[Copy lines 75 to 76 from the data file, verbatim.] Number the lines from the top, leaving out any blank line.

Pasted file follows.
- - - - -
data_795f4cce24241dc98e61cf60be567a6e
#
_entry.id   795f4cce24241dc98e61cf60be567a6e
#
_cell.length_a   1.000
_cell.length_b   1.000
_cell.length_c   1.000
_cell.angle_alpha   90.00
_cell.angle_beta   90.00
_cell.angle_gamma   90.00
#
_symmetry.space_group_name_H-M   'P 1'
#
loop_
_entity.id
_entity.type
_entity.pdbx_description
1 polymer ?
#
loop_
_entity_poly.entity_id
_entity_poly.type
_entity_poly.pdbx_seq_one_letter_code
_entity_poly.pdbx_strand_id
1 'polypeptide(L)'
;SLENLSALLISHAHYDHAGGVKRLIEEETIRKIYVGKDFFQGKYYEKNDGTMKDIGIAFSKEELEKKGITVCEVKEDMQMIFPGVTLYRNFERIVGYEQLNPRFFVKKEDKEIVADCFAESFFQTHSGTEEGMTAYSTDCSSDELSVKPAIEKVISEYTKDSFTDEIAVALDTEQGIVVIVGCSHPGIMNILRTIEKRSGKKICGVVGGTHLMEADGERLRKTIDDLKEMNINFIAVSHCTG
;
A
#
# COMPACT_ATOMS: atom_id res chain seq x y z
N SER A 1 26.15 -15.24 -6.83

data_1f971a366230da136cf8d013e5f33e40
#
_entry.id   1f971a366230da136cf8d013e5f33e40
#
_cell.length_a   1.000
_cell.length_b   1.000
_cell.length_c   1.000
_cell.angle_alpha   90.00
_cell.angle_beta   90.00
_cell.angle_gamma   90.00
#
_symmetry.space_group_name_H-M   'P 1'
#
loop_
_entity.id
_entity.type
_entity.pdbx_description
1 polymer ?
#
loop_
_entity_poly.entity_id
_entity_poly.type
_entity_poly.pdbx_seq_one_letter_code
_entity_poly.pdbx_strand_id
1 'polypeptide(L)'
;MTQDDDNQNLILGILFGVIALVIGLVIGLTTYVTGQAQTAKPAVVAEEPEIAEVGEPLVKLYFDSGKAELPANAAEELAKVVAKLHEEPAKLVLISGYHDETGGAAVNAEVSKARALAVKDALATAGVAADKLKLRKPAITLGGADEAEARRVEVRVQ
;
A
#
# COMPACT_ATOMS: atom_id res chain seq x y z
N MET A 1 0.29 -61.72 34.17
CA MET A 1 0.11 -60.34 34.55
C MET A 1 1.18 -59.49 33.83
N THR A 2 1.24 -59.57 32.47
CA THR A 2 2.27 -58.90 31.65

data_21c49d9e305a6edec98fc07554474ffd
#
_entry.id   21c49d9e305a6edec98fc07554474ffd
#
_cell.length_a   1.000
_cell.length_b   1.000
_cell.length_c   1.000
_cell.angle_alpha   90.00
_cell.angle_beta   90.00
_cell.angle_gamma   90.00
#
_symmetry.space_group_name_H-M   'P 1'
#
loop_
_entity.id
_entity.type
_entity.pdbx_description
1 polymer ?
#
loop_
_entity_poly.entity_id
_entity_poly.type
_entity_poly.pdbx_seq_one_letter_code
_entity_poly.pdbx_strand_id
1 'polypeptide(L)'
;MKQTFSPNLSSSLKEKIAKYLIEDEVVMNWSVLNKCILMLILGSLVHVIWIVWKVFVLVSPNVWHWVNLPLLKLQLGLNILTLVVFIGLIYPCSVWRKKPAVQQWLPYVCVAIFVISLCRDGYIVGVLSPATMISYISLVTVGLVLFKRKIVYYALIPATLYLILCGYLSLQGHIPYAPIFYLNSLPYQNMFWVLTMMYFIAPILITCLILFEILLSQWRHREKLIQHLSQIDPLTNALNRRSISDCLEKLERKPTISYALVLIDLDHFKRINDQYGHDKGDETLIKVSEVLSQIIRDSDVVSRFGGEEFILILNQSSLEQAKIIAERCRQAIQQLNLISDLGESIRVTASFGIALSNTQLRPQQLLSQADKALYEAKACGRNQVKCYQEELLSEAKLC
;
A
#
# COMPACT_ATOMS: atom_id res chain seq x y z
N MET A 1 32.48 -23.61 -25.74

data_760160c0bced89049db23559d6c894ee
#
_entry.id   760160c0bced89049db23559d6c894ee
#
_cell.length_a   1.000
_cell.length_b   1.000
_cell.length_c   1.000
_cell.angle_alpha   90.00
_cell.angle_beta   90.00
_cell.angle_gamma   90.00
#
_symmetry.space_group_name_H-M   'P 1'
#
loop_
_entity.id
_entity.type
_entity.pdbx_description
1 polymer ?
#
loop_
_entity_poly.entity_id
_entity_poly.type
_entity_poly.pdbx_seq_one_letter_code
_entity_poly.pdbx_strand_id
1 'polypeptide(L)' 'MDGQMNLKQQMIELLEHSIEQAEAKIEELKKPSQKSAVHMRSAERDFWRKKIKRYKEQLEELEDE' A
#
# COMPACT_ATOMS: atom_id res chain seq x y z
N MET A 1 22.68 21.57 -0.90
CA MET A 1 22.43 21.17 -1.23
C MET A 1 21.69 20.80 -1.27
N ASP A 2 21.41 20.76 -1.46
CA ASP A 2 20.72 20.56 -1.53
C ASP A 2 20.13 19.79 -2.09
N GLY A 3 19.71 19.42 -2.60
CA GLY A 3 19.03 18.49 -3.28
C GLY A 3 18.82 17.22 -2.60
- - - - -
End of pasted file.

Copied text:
_cell.angle_beta   90.00
_cell.angle_gamma   90.00